Cruz questions allowing Syrian refugees a path to the U.S. in College of Charleston speech

Republican presidential candidate Ted Cruz speaks Monday afternoon at the College of Charleston as part of the colleges Bully Pulpit series. (Brad Nettles/Staff) 11/16/15

Republican presidential candidate Ted Cruz told a College of Charleston crowd the Obama administration is wrongly keeping the door open to refugees from Syria, saying there are no safeguards in place to ensure terrorists won’t sneak in with them.

“That terrorist attack that occurred in Paris? ISIS intends for the very same attack, or even worse, to happen here in the United States,” Cruz, a U.S. senator from Texas, told 300 students and supporters at the school Monday.

Cruz painted a scenario of gunmen in suicide vests trying to kill hundreds, “or if they can, thousands” in the United States.

Cruz’s comments came as President Barack Obama earlier in the day at the G-20 Summit in Turkey said the U.S. will continue to accept more refugees from the Middle East but “only after subjecting them to rigorous screening and security checks.”

“Slamming the door in their faces would be a betrayal of our values,” Obama said. “Our nations can welcome refugees who are desperately seeking safety and ensure our own security. We can and must do both.”

Without directly naming GOP presidential candidates, Obama blasted political leaders for suggesting the United States should accept only Christians fleeing Syria. He alluded to the fact that some of these same politicians — namely Cruz, whose father fled Cuba decades ago — had benefited from America’s willingness to accept refugees, The Associated Press reported.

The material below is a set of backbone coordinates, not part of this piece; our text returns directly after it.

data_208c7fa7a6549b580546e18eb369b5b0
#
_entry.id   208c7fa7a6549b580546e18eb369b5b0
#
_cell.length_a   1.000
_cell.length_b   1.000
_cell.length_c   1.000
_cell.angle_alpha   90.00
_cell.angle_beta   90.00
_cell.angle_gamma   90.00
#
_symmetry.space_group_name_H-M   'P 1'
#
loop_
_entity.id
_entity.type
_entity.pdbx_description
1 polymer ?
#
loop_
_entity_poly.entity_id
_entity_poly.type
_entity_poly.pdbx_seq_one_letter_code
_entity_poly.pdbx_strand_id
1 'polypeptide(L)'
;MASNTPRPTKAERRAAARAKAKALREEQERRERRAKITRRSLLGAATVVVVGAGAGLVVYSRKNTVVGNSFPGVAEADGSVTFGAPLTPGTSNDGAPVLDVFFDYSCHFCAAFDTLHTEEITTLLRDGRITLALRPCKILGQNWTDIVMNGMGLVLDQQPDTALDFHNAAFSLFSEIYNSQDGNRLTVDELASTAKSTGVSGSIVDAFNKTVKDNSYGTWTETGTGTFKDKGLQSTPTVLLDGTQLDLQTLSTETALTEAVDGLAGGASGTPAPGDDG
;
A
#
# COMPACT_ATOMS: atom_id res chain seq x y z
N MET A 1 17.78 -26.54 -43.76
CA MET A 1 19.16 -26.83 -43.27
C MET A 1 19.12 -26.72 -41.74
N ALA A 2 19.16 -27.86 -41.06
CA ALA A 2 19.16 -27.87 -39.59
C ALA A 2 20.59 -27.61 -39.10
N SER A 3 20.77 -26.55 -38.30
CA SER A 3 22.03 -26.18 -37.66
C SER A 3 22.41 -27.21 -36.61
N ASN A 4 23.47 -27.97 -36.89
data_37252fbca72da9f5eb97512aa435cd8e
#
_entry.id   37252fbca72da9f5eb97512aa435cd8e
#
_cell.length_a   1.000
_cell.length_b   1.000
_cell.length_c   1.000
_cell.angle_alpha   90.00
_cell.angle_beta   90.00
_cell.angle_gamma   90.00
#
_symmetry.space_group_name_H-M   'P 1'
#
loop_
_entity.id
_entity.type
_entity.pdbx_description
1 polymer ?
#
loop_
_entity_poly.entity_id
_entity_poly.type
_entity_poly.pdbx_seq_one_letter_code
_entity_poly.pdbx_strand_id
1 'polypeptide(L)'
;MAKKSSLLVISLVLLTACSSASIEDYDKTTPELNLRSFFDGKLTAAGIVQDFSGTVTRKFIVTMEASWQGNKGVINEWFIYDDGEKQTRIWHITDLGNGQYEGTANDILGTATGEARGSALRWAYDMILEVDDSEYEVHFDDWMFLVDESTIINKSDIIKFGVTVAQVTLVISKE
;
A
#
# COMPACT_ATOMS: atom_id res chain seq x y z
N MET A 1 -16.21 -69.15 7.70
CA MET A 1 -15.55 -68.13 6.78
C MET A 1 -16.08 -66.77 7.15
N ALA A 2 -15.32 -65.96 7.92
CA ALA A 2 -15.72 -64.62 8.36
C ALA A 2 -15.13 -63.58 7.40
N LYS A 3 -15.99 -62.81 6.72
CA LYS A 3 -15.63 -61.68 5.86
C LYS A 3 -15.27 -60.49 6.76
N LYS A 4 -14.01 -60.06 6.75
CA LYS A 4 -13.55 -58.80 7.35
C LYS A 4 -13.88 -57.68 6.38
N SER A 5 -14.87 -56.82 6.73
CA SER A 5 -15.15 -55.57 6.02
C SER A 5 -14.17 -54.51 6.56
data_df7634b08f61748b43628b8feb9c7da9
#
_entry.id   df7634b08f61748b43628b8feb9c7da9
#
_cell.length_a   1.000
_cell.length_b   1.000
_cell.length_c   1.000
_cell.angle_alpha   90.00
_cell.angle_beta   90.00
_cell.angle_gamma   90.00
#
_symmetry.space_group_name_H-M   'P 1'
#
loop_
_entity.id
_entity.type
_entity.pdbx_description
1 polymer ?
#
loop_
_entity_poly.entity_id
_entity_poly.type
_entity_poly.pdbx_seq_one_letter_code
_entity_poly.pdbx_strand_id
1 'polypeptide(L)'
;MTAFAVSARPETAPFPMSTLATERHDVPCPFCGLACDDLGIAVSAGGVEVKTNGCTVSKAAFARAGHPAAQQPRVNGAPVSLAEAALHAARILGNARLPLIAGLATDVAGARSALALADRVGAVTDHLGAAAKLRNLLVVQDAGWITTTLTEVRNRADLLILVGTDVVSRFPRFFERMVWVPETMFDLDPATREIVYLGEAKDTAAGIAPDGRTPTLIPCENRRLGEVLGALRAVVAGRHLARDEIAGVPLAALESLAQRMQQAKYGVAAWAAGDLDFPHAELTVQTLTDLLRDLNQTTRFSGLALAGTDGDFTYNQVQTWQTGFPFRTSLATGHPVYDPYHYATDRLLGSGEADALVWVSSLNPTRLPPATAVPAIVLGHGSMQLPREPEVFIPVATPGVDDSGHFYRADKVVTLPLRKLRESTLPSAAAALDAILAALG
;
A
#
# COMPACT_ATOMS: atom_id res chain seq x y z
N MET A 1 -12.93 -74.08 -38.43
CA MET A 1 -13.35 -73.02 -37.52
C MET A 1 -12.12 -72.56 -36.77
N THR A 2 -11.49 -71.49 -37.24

Cruz said staying to the president’s path would be dangerous. “Who in their right mind would want to bring over tens of thousands of refugees when the administration can’t determine who is and isn’t a terrorist?” Cruz said.

The fact that so many young men are joining the refugee stream, “that is a very unusual demographic for refugees,” he added.

Cruz’s comments come as he took part in the college’s “Bully Pulpit” series of invited campus speakers. Earlier in the day he received a major endorsement pickup in Iowa, where Rep. Steve King backed Cruz in the GOP primary race.

King is considered deeply influential with faith-based voters. He called Cruz “the candidate that’s the answer to my prayers ... whom God will use to restore the soul of America.”

A large part of Cruz’s focus in Iowa and South Carolina has been to defend religious freedom as he makes a play for evangelical voters in both early voting states. Cruz, for instance, opposes gay marriage and after his Charleston addressed was shouted at by about three protestors with a gay rights flag.

Beyond his differences over refugees, Cruz mostly stuck to his stump speech, lamenting the runaway spending that has taken control of Washington. For the students, he compared the exploding national debt to their parents spending all the household wealth on a Las Vegas spending spree, but leaving them with the bill.

Reach Schuyler Kropf at 937-5551

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